When will the Mountaintop region have safe, reliable drinking water?

There’s a long road ahead, but the people on the mountain top may be one step closer to having safe, reliable drinking water.

On Monday night, the Mountaintop Regional Water Authority approved a corrective action plan for the water system, which was submitted to the state Department of Environmental Protection on Tuesday.

The water authority entered into a consent order and agreement with DEP in June, meaning it had to provide a plan to correct all the violations the agency identified in the order.

Those violations included having unmetered service connections, 60 percent or more unaccounted water loss, an inadequate supply of water and failing water lines. In the consent order, DEP said the water authority’s plan must include waterline replacement projects that will help reduce unaccounted for water down to 30 percent or less, repairs to failing water lines and finding another water source to supplement existing water sources.

What’s in the corrective action plan?

The water authority’s corrective action plan includes: placing meters along main service lines to monitor water flow and identify leaks, monitoring the existing groundwater sources over a three-year period and using data to analyze and evaluate which parts of the system need to be fixed, according to Ken Beldin, a civil engineer from the Altoona-based firm Gwin Dobson and Foreman, who is overseeing the corrective action plan.

Once the water authority has identified the problem areas of the system, it can determine where repairs or replacements need to happen and if it needs to find a new or supplemental water source.

“That’s a question mark right now,” Beldin said of finding a new water source. The authority’s goal, he said, is to get unaccounted water down from 60 percent to at least 30 percent by finding and fixing leaks. That will “help tremendously with supply.”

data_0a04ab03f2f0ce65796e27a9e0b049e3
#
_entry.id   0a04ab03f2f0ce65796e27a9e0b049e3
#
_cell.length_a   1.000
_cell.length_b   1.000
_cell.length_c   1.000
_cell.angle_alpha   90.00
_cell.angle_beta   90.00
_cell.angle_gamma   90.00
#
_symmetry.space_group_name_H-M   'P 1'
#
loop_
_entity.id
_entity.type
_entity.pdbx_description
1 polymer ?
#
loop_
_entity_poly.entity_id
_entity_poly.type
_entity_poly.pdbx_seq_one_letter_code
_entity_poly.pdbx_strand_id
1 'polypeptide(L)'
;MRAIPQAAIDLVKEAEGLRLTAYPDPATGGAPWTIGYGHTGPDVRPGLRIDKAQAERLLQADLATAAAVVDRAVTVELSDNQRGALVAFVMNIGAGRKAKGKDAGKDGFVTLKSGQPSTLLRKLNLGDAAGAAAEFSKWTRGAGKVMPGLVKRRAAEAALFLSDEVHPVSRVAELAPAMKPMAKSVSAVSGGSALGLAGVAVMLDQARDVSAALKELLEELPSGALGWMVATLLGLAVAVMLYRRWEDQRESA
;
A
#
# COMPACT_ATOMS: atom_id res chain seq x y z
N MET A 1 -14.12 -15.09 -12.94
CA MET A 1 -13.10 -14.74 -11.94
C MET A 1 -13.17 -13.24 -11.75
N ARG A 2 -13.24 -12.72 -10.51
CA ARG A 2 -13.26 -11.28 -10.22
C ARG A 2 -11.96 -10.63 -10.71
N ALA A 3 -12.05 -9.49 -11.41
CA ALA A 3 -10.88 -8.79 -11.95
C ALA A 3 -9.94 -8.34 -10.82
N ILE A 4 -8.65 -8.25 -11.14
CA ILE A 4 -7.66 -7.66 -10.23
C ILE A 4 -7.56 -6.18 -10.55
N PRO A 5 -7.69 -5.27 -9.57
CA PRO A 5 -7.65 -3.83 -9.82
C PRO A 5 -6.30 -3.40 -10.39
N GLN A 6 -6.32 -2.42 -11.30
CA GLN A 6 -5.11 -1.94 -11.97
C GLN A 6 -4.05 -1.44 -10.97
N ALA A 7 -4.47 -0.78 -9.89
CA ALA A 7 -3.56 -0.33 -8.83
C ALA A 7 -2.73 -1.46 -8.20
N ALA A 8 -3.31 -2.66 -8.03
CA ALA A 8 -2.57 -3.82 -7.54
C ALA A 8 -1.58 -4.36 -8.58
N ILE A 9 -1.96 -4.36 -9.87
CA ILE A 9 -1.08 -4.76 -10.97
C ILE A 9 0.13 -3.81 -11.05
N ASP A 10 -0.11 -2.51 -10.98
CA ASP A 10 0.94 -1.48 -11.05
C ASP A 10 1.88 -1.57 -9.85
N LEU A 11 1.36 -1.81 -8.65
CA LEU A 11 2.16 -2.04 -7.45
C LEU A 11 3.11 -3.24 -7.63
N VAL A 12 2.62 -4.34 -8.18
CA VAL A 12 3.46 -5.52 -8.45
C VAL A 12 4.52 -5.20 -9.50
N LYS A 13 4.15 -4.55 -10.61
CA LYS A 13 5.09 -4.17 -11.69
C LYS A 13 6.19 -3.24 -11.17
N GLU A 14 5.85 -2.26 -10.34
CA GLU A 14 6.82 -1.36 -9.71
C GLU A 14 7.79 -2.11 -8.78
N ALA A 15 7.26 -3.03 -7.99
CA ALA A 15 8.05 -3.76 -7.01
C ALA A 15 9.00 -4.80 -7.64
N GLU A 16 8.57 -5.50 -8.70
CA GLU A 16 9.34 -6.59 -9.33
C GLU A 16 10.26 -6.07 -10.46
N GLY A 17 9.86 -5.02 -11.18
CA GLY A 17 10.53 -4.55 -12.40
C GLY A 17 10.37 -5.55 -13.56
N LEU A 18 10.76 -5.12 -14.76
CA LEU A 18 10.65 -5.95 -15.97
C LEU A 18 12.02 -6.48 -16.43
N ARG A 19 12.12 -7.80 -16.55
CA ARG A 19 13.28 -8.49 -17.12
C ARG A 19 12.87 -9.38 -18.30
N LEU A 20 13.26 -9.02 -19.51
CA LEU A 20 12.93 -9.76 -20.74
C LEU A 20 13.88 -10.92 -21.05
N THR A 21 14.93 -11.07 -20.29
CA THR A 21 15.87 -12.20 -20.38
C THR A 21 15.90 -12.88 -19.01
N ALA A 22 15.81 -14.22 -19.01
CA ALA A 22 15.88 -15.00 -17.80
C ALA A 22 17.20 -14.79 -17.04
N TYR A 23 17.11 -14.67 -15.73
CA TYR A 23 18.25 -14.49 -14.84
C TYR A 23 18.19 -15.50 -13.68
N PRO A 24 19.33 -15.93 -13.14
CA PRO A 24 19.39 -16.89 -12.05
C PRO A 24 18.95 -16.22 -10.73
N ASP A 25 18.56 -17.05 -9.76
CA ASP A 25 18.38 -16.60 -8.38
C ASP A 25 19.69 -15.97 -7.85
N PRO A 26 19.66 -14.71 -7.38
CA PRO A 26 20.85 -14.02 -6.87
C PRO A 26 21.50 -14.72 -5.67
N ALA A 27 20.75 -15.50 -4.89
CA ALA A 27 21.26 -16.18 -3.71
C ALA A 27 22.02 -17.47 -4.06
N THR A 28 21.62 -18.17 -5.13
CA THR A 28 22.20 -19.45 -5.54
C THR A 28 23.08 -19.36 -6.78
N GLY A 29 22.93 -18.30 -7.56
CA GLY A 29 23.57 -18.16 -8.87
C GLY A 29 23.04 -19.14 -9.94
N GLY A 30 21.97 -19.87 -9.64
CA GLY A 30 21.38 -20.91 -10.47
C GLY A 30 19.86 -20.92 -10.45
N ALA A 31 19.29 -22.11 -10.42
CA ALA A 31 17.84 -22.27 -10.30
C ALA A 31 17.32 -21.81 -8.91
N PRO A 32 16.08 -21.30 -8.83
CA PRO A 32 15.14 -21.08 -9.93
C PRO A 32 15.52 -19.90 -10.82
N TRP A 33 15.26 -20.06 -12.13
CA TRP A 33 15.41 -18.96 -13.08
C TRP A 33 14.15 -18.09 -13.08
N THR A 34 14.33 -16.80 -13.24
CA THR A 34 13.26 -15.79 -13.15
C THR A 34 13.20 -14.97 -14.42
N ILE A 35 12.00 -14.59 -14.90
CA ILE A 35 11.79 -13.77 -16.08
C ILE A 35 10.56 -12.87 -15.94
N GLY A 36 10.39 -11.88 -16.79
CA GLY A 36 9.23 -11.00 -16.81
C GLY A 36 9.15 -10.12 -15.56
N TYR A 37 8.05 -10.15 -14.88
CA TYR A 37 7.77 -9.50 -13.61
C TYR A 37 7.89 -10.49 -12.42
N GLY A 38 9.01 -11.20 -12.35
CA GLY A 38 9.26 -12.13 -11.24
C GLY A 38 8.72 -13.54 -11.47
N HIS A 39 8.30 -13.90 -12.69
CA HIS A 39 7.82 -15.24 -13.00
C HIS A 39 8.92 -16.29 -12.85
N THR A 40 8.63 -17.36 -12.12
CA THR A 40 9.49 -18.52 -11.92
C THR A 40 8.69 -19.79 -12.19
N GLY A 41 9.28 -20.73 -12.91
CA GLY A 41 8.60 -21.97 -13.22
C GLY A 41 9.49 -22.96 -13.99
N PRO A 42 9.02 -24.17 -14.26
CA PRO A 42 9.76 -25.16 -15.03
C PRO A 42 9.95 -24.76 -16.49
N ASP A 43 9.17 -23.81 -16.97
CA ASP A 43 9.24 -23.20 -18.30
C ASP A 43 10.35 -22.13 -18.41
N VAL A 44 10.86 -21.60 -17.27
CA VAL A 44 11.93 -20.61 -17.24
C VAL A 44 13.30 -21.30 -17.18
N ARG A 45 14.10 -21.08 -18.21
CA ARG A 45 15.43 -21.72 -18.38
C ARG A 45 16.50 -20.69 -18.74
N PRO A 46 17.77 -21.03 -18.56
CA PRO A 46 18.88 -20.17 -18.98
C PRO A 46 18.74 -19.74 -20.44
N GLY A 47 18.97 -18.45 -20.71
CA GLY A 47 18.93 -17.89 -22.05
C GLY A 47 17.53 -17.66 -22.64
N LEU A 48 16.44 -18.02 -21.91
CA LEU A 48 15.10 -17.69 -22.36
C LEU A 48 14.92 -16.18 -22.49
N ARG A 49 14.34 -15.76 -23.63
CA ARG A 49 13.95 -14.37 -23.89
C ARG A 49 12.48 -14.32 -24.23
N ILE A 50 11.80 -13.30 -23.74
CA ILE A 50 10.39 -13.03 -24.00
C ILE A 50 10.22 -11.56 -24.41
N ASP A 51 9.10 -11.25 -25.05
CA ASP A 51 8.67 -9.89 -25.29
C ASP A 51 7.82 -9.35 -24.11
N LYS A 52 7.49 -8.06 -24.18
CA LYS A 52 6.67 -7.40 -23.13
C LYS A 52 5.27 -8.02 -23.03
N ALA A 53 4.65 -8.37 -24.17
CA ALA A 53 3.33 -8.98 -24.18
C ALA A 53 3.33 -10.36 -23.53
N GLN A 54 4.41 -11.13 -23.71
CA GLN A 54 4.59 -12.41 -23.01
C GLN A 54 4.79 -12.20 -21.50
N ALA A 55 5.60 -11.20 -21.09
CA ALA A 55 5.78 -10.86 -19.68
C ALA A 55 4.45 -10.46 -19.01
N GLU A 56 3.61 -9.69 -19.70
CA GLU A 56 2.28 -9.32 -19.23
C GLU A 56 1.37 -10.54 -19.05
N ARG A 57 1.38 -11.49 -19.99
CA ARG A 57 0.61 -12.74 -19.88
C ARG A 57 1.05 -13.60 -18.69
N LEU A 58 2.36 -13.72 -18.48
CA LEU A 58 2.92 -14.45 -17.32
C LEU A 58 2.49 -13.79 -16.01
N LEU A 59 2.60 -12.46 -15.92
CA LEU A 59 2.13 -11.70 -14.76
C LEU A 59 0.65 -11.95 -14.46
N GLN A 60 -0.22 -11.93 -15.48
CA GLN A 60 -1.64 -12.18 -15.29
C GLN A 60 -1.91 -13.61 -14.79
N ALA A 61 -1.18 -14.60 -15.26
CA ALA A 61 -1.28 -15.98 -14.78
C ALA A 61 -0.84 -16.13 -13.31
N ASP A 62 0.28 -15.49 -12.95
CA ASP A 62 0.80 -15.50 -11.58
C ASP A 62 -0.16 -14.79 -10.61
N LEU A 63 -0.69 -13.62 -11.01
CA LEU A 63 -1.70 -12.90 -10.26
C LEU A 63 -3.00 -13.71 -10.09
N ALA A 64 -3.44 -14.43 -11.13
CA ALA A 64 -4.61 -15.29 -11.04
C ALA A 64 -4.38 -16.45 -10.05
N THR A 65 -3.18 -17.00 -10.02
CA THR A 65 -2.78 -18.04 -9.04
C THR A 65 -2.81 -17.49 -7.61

A solution to poor water quality?

In January, the water levels in the Snow Shoe and German Settlement tanks were at about three-thousandths of a percent of their total capacity — critically low. In addition to having to conserve water, residents of the Mountaintop region were under a boil water advisory because the water quality was so poor.

Brown water flowing out of a Mountaintop resident’s bathtub faucet, following work done by the water authority to fix leaks and install pressure reducing valves. Photo provided

But many residents said similar problems had been happening for years, and problems continued through this fall. In fact, the problems span more than a decade, dating back to issues with drilling and operating conventional gas wells and the fact that parts of the system are almost a century old.

The water authority serves about 1,300 homes and businesses in Burnside Township, Snow Shoe Township and Snow Shoe borough.

DEP still needs to approve the Mountaintop water authority’s corrective action plan, which it confirmed receipt of Tuesday.

“We definitely won’t know immediately upon receipt if it’s going to be approved,” said Megan Lehman, the community relations specialist for DEP’s Northcentral regional office. “Our Safe Drinking Water Program will perform a technical review.”

Jim Yost, chairman of the Mountaintop water authority, said that until the corrective action plan is approved, there isn’t a lot to say about the progress of the water system.

“We’ve done a lot (of work on the system), but we’re not sure if what we’ve done is gonna all be approved,” he said. But, he added, “We’re well on our way to meeting our goals, we believe.”

The authority has installed two meters on main waterlines already and put a data logger on an already existing meter. According to Beldin, the authority plans to install around six additional meters to monitor water flow over the next two years.

The water authority received one complaint this week, Yost said, and it was from a woman who said she had dirty water. Her water is clean now, and Yost said he didn’t know “why one house got dirty water.”

But, he said, Facebook has finally slowed down with comments from residents about the poor water quality on the mountain top.

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Sarah Paez covers Centre County communities, government and town and gown relations for the Centre Daily Times. She studied English and Spanish at Cornell University and grew up outside of Washington, D.C.